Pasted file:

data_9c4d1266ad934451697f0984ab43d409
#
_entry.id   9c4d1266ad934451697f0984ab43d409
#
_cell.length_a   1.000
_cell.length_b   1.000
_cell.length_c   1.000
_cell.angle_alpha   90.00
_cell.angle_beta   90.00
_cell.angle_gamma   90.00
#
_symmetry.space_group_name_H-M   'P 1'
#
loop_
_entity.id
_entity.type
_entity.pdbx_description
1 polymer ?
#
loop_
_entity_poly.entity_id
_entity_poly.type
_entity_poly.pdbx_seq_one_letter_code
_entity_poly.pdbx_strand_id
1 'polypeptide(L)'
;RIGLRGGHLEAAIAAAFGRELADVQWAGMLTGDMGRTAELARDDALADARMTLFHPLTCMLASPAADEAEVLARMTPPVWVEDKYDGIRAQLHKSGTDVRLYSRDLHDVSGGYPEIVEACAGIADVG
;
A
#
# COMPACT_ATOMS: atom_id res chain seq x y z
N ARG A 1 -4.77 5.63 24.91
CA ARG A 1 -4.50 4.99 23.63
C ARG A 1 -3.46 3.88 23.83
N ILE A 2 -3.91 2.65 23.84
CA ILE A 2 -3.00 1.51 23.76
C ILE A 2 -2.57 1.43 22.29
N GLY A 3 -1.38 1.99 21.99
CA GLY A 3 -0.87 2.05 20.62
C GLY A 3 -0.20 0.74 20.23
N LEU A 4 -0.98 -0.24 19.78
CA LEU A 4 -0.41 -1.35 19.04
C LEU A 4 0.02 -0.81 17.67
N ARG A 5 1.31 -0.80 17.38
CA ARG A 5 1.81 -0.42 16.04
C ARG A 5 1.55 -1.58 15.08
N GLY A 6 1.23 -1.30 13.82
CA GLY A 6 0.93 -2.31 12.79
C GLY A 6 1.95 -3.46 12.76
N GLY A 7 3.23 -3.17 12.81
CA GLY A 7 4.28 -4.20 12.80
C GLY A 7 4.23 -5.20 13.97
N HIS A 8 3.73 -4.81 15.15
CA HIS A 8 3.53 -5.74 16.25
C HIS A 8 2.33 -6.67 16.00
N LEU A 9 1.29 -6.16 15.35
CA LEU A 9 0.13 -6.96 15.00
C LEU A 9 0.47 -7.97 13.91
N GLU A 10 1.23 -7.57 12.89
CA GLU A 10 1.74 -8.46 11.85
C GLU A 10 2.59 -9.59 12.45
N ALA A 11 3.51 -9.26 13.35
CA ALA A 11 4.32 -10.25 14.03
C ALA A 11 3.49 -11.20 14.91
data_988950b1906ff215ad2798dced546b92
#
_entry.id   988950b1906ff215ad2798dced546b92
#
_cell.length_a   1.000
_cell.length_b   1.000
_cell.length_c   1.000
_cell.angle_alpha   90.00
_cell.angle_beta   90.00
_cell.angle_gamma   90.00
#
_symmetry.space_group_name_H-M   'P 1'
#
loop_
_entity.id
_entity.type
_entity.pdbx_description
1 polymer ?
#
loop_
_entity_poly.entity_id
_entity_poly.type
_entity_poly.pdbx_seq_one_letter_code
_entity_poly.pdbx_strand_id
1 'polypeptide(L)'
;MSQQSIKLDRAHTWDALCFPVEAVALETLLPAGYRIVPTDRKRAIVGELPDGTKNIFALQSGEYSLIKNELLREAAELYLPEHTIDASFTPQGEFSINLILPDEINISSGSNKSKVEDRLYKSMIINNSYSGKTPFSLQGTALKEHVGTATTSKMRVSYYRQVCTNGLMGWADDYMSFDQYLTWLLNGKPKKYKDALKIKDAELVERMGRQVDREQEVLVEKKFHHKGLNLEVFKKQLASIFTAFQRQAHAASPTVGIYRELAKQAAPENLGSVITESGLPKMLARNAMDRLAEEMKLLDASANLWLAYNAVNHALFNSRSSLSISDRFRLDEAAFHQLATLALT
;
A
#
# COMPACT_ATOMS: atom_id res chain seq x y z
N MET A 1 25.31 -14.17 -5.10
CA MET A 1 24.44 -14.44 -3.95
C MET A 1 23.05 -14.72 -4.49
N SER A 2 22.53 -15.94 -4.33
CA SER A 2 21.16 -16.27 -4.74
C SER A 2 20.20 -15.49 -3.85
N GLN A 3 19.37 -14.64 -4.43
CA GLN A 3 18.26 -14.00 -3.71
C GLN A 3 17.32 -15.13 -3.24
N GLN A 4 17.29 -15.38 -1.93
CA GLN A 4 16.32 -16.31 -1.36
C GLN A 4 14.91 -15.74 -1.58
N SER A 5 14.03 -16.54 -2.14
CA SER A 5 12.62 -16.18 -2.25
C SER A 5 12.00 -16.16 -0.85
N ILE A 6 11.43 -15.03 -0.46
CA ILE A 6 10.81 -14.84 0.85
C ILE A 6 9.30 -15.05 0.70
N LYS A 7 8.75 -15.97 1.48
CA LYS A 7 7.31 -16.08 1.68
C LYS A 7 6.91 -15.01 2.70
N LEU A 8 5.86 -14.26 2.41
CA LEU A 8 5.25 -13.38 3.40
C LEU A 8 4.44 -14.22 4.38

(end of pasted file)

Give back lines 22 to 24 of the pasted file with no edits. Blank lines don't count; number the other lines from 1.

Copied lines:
_entity_poly.type
_entity_poly.pdbx_seq_one_letter_code
_entity_poly.pdbx_strand_id